The accuracy of coronary computed tomography angiography (CCTA) in obese persons is compromised by increased image noise. We investigated CCTA image quality acquired on a high-definition 64-slice CT scanner using modern adaptive statistical iterative reconstruction (ASIR). Seventy overweight and obese patients (24 males; mean age 57 years, mean body mass index 33 kg/m2) were studied with clinically-indicated contrast enhanced CCTA. Thirty-five patients underwent a standard definition protocol with filtered backprojection reconstruction (SD-FBP) while 35 patients matched for gender, age, body mass index and coronary artery calcifications underwent a novel high definition protocol with ASIR (HD-ASIR). Segment by segment image quality was assessed using a four-point scale (1 = excellent, 2 = good, 3 = moderate, 4 = non-diagnostic) and revealed better scores for HD-ASIR compared to SD-FBP (1.5 ± 0.43 vs. 1.8 ± 0.48; p < 0.05). The smallest detectable vessel diameter was also improved, 1.0 ± 0.5 mm for HD-ASIR as compared to 1.4 ± 0.4 mm for SD-FBP (p < 0.001). Average vessel attenuation was higher for HD-ASIR (388.3 ± 109.6 versus 350.6 ± 90.3 Hounsfield Units, HU; p < 0.05), while image noise, signal-to-noise ratio and contrast-to noise ratio did not differ significantly between reconstruction protocols (p = NS). The estimated effective radiation doses were similar, 2.3 ± 0.1 and 2.5 ± 0.1 mSv (HD-ASIR vs. SD-ASIR respectively). Compared to a standard definition backprojection protocol (SD-FBP), a newer high definition scan protocol in combination with ASIR (HD-ASIR) incrementally improved image quality and visualization of distal coronary artery segments in overweight and obese individuals, without increasing image noise and radiation dose.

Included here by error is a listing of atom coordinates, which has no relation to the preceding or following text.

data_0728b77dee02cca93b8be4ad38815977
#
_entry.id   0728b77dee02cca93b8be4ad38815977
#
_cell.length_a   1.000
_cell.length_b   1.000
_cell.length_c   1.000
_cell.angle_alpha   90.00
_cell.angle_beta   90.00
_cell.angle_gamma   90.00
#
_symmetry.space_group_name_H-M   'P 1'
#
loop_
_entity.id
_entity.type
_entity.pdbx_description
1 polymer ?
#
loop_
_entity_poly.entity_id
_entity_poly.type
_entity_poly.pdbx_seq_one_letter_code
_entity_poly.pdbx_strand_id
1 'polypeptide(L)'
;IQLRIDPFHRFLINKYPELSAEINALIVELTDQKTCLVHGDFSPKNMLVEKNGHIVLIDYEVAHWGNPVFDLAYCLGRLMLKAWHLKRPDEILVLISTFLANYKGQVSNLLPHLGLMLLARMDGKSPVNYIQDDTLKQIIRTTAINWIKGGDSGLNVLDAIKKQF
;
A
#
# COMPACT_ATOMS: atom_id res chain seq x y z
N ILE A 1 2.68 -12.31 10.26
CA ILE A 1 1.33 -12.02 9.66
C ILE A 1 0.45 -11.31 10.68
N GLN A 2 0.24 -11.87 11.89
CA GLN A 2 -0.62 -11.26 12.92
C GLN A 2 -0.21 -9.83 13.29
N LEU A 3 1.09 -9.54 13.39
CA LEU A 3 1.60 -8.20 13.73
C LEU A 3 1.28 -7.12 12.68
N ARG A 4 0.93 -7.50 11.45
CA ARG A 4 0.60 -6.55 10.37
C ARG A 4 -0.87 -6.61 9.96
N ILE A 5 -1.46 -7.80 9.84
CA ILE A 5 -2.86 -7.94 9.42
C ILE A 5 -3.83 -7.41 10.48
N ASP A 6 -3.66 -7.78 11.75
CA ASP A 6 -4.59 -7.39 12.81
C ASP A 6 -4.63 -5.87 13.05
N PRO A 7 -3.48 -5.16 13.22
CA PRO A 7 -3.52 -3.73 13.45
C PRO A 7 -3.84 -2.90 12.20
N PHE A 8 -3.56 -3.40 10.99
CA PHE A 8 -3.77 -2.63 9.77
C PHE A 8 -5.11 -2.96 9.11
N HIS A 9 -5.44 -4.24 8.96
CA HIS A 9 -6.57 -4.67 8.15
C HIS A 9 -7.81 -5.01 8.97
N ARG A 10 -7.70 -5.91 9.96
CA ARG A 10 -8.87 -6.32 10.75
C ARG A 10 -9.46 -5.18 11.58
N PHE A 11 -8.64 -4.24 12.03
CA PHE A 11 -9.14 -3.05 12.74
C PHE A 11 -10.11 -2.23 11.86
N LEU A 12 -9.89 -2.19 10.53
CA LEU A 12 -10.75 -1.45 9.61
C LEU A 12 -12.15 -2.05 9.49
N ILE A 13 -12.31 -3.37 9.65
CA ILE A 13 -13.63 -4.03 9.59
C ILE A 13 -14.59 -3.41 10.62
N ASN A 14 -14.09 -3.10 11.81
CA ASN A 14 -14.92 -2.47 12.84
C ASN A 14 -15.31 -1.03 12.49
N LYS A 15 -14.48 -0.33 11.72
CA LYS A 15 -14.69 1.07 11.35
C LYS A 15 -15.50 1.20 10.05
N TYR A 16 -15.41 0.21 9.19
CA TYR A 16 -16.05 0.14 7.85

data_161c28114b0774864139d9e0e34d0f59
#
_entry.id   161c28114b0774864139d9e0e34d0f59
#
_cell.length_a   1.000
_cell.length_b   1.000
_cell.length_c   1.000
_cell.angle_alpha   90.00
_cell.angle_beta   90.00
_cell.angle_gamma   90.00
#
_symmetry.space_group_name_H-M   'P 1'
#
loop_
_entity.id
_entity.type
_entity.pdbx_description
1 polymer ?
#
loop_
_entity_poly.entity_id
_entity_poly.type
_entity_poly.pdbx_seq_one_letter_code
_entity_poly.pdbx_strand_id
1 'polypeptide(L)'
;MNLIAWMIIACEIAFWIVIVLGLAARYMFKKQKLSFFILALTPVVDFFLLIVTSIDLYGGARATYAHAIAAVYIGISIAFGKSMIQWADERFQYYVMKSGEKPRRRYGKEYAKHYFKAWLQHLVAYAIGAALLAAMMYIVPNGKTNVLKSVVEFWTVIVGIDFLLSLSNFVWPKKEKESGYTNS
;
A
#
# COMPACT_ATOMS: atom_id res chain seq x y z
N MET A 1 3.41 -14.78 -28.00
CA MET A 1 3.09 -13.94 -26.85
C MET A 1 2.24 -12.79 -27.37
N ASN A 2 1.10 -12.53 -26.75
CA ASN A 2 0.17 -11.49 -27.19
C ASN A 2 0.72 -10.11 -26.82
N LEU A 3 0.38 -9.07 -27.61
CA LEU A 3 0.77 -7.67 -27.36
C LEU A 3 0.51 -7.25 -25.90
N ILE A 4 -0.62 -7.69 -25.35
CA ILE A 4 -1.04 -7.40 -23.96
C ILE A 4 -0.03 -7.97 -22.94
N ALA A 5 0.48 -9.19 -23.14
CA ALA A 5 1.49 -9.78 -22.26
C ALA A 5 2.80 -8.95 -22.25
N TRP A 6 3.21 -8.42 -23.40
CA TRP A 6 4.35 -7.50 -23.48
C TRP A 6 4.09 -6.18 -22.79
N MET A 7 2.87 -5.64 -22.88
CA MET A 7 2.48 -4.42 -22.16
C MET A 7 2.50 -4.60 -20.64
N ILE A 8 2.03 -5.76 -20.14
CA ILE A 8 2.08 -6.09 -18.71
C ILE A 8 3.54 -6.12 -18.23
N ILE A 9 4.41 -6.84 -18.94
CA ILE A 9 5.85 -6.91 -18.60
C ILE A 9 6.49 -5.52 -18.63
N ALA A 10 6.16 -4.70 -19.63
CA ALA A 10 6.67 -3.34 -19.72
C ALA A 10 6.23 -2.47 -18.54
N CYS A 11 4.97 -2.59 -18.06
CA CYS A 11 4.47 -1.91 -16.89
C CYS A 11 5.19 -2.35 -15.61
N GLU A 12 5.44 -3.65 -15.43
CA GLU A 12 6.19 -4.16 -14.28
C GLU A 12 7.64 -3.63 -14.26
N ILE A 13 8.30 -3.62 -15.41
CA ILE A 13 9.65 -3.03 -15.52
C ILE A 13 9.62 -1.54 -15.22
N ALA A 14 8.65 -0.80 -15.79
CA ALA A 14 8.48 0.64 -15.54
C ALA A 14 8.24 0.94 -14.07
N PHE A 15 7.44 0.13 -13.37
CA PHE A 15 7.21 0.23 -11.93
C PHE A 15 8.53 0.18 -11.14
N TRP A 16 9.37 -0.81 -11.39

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The study was supported by grants from the Swiss National Science Foundation (SNSF) to P.A.K., C.G. and to M.F.
All procedures followed were in accordance with the ethical standards of the responsible committee on human experimentation (institutional and national) and with the Helsinki Declaration of 1975, as revised in 2008. The need for written informed consent in this study was waived by the institutional review board (local ethics committee) since, according to Swiss law on clinical investigations, informed consent is not required if the nature of the study is purely retrospective.
Conflict of interest
The authors declare that they have no conflict of interest.
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